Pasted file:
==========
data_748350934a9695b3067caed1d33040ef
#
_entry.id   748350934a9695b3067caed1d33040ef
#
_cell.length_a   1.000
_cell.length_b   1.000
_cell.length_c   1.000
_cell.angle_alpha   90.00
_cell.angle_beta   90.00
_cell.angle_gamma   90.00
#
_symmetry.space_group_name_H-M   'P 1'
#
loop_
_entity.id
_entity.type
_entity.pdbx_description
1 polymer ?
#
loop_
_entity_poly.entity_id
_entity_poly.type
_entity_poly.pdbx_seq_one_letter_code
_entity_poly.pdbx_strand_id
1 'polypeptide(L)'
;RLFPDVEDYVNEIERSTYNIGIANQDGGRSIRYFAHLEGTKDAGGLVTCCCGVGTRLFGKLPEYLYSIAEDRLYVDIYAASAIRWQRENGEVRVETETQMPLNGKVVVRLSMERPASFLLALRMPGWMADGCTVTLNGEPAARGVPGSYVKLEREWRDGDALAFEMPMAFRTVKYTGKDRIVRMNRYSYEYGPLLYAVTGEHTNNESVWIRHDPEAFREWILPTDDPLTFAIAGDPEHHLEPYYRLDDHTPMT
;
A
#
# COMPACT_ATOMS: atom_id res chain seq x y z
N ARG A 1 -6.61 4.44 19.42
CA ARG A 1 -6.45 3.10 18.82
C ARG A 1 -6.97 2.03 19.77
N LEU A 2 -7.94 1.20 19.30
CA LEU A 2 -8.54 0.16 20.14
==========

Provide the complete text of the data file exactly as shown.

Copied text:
data_748350934a9695b3067caed1d33040ef
#
_entry.id   748350934a9695b3067caed1d33040ef
#
_cell.length_a   1.000
_cell.length_b   1.000
_cell.length_c   1.000
_cell.angle_alpha   90.00
_cell.angle_beta   90.00
_cell.angle_gamma   90.00
#
_symmetry.space_group_name_H-M   'P 1'
#
loop_
_entity.id
_entity.type
_entity.pdbx_description
1 polymer ?
#
loop_
_entity_poly.entity_id
_entity_poly.type
_entity_poly.pdbx_seq_one_letter_code
_entity_poly.pdbx_strand_id
1 'polypeptide(L)'
;RLFPDVEDYVNEIERSTYNIGIANQDGGRSIRYFAHLEGTKDAGGLVTCCCGVGTRLFGKLPEYLYSIAEDRLYVDIYAASAIRWQRENGEVRVETETQMPLNGKVVVRLSMERPASFLLALRMPGWMADGCTVTLNGEPAARGVPGSYVKLEREWRDGDALAFEMPMAFRTVKYTGKDRIVRMNRYSYEYGPLLYAVTGEHTNNESVWIRHDPEAFREWILPTDDPLTFAIAGDPEHHLEPYYRLDDHTPMT
;
A
#
# COMPACT_ATOMS: atom_id res chain seq x y z
N ARG A 1 -6.61 4.44 19.42
CA ARG A 1 -6.45 3.10 18.82
C ARG A 1 -6.97 2.03 19.77
N LEU A 2 -7.94 1.20 19.30
CA LEU A 2 -8.54 0.16 20.14